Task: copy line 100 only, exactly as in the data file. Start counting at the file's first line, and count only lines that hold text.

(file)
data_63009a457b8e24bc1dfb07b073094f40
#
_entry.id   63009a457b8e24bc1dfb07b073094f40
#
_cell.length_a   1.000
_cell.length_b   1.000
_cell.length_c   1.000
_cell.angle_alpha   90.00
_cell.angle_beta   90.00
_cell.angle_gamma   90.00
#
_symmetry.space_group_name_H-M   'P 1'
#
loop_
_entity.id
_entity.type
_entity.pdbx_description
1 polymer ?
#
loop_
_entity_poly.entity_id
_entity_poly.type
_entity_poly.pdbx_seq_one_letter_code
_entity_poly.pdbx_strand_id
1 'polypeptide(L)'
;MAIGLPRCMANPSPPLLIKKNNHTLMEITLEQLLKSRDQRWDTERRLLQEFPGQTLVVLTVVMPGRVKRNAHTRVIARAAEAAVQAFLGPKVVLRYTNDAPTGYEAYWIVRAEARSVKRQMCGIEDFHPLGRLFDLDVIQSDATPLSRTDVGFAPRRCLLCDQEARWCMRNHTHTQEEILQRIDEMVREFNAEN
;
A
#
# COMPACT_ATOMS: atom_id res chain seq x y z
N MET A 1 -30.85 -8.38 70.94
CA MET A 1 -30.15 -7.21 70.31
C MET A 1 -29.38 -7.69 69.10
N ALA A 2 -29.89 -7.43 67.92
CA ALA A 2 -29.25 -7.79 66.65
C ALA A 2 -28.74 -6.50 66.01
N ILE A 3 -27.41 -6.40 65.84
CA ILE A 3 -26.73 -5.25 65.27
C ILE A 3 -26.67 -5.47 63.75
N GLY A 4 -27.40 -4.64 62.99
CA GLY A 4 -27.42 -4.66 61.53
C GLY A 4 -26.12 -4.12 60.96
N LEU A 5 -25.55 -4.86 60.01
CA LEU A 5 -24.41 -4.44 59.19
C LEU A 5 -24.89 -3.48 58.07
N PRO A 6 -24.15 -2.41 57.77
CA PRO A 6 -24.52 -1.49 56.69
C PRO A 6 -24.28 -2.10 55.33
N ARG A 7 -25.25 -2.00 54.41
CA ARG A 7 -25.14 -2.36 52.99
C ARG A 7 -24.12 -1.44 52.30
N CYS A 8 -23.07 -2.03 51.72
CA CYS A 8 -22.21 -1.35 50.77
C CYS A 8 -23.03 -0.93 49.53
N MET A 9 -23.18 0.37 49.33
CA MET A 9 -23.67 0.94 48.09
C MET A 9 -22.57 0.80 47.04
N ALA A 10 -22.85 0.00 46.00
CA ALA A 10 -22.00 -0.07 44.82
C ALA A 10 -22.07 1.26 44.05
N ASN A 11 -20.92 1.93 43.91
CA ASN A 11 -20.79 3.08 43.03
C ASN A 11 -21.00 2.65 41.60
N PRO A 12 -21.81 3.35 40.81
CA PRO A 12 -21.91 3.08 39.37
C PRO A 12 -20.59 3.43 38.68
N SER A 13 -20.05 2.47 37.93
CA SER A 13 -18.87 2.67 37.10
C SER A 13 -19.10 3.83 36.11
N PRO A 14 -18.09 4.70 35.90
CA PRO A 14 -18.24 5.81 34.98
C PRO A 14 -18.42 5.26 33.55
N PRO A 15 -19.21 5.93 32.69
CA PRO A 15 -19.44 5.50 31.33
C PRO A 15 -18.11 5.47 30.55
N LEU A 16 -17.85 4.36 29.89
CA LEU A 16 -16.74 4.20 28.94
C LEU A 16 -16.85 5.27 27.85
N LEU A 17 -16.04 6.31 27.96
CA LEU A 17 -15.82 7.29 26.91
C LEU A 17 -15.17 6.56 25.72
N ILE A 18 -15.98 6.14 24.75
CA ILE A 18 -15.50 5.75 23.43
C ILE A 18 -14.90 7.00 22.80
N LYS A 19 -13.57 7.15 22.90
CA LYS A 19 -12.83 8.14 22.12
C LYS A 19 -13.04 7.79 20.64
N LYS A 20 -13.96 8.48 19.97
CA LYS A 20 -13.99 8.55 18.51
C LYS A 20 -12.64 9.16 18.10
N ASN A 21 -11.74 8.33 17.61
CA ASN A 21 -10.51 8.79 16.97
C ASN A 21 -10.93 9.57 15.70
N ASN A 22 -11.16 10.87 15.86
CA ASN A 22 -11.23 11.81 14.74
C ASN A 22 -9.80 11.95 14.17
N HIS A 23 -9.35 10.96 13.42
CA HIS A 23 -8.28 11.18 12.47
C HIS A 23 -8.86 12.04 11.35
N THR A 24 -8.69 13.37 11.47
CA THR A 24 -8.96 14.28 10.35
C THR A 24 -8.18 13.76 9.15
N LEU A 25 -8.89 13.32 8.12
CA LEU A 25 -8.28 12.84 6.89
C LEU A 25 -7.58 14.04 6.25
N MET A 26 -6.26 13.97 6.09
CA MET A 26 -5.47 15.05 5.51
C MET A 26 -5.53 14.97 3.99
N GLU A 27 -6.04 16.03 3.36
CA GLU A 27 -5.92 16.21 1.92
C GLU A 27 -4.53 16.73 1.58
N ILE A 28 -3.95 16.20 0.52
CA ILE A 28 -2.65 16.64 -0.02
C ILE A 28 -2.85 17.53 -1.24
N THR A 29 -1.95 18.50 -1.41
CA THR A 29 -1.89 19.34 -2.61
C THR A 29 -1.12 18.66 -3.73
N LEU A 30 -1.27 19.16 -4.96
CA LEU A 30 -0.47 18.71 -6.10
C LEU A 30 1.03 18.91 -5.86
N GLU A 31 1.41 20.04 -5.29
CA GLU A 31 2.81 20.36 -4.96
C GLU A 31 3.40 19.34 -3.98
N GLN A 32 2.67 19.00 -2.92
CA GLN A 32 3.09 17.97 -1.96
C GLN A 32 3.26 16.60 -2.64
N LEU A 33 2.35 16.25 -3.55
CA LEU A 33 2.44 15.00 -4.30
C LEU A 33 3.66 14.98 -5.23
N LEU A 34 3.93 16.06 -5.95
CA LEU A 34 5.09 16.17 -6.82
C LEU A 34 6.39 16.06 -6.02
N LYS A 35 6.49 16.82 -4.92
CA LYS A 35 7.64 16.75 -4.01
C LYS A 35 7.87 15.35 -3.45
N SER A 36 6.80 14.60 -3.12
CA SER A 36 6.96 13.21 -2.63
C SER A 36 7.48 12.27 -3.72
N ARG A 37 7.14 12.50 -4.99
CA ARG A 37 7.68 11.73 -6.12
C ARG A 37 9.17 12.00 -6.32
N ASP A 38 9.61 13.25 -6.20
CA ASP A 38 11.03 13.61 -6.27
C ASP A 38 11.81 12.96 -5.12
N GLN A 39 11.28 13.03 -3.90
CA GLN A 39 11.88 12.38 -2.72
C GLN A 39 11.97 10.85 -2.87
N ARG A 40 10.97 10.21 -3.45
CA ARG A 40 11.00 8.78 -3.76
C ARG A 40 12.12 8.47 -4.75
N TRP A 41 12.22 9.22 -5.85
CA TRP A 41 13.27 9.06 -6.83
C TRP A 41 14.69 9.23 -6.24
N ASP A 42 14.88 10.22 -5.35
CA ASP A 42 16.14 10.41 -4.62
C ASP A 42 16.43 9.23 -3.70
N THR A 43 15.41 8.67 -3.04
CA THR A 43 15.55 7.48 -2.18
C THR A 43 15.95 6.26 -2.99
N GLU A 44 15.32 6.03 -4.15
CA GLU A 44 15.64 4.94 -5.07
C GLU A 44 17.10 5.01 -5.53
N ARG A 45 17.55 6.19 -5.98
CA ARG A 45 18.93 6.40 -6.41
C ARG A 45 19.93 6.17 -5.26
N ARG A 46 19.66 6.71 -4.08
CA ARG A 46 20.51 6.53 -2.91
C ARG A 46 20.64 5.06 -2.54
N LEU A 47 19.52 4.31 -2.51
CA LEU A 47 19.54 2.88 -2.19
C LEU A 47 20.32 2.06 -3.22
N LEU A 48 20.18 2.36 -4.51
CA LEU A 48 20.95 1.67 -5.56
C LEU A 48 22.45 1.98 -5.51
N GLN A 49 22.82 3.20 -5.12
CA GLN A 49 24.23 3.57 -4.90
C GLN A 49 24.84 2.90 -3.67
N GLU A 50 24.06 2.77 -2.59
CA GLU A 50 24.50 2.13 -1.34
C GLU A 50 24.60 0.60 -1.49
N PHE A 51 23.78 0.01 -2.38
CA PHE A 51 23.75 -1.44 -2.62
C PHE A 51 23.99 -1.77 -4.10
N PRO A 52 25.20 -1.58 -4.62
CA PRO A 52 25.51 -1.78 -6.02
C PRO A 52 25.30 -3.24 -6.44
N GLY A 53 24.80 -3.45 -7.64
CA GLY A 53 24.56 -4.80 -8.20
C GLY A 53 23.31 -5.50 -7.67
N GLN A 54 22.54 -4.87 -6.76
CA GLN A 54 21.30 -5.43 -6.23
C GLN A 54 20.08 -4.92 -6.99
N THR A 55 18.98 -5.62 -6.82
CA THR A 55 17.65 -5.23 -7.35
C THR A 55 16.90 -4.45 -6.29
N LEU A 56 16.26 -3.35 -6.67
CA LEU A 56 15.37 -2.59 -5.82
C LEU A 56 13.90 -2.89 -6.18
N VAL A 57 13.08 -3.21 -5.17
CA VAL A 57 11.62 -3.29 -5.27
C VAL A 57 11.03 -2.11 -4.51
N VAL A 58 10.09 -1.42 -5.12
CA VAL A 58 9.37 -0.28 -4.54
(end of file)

N THR A 24 -8.69 13.37 11.47